• The Yankees have now blown five leads for Roger Clemens, none for Andy Pettitte.

  • Pedro Martinez showed his teammates precisely what makes him so great Thursday when he gave up six runs in the first two innings, then told Jimy Williams, "Don't worry, I will rest the bullpen" and proceeded to shut out the Royals right on through the eighth. In doing that he allowed the bullpen to get the rest they needed and gave Boston a chance to come back to win the game in extra innings.

    The Sox have made a lot of their expected help from their Rehab Fab Four -- Bret Saberhagen, Ramon Martinez, Paxton Crawford and Pete Schourek -- when they play their brutal September schedule, but now they're privately not as optimistic. Saberhagen recently had a setback, Crawford is "a few outings away" and while Ramon threw well Friday for Pawtucket, they are concerned about his ability to throw strikes. The bullpen folks say Ramon sometimes throws less than 50 percent strikes while warming up, which they fear is related to his knee or his shoulder; the surest sign that there's a physical problem is lack of command, not velocity.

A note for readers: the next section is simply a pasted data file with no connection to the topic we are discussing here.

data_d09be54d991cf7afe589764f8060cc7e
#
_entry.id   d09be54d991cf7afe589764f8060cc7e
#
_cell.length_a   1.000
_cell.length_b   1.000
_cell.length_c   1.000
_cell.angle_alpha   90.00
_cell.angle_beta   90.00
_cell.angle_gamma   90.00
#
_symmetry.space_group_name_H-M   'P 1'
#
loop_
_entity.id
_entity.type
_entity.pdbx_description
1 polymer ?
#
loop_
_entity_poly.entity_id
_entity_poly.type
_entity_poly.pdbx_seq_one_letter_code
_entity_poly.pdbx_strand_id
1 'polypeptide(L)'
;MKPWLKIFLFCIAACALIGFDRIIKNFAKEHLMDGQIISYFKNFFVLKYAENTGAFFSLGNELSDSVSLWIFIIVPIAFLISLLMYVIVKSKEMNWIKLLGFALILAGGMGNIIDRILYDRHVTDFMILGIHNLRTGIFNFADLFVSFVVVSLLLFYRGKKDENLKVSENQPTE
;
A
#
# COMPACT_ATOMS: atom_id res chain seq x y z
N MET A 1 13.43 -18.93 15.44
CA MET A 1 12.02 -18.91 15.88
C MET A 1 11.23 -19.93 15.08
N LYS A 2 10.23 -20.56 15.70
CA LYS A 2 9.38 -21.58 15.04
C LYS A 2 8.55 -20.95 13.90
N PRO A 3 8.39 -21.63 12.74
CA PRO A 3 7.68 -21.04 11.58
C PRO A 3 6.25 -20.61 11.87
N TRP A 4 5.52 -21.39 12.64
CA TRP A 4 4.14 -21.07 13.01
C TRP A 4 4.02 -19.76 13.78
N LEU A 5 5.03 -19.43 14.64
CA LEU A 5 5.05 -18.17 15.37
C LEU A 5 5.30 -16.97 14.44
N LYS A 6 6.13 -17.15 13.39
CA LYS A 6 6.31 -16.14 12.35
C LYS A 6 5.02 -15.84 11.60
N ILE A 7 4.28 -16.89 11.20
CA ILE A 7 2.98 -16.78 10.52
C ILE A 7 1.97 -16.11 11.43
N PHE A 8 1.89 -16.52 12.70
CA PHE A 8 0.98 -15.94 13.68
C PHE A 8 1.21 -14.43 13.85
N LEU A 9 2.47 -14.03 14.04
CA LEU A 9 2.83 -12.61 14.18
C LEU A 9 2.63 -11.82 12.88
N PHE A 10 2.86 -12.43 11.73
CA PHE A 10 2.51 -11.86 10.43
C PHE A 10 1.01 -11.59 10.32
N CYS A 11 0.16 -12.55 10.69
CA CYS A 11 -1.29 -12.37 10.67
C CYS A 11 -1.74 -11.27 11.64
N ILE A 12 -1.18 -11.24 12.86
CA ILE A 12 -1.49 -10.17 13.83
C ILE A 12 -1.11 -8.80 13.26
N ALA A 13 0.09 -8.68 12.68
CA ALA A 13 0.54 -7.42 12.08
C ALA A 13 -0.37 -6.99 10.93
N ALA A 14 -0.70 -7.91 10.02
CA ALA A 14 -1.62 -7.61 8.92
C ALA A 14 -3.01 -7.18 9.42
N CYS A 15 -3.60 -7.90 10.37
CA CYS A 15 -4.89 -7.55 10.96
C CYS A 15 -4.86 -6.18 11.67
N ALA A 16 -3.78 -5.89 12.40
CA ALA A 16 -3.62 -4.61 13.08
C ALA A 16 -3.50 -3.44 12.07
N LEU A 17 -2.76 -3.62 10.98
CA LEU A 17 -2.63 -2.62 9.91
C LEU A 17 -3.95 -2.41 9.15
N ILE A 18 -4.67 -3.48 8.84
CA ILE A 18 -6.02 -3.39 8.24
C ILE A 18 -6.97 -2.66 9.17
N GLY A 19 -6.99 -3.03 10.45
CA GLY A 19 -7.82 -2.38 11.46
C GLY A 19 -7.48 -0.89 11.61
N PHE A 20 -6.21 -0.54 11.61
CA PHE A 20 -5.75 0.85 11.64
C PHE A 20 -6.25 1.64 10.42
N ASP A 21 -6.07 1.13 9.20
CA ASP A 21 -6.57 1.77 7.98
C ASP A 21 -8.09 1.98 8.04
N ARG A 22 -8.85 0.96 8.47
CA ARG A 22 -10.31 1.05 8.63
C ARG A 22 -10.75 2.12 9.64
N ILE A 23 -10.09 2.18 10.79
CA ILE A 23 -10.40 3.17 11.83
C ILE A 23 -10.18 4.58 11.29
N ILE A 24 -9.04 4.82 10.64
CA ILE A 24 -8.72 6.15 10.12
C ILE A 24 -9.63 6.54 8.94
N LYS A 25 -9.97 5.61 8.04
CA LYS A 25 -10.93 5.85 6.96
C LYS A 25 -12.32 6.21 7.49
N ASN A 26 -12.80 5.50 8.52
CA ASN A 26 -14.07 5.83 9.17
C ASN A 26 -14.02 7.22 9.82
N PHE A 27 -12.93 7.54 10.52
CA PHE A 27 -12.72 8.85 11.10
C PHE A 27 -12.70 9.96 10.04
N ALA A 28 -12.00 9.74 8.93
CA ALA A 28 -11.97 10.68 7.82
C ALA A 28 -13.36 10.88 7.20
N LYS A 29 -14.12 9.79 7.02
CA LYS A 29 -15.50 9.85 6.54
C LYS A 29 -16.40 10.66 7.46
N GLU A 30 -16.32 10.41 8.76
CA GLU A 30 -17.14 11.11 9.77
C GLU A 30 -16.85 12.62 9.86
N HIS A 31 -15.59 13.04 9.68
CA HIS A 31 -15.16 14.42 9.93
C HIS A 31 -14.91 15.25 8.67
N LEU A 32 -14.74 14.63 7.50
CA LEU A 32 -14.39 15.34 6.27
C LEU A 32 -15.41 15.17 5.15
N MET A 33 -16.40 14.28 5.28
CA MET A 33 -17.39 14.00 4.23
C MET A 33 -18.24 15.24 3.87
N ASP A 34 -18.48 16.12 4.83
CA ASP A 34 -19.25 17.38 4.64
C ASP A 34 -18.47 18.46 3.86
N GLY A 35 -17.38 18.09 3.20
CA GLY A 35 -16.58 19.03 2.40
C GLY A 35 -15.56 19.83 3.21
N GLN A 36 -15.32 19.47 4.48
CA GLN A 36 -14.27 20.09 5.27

By the way, how would you like to be sitting there deciding whether or not to pick up all those Red Sox options for next season -- Ramon ($8 million), Rod Beck ($4.5M), Tom Gordon ($4.5M), Tim Wakefield ($5), Schourek ($2.5M). In all they have $24.5M worth of options on the pitching staff alone.

  • There are some other players who have big options for next year. They are: Omar Daal ($6M), Kenny Lofton ($8M), Gary DiSarcina ($3.45M), Bret Boone ($4M) and Jose Canseco ($4M). Most likely, none of them will get picked up.

  • As the Rangers drift dangerously close to the Devil Rays in the standings, Johnny Oates is concerned that John Wetteland may retire. There are two big problems with the Rangers -- a lack of power to keep Rafael Palmeiro from being walked three times a game (watch his average continue to drop as he has to swing at pitches he shouldn't be swinging at) and the infield defense, which is one of the worst in either league.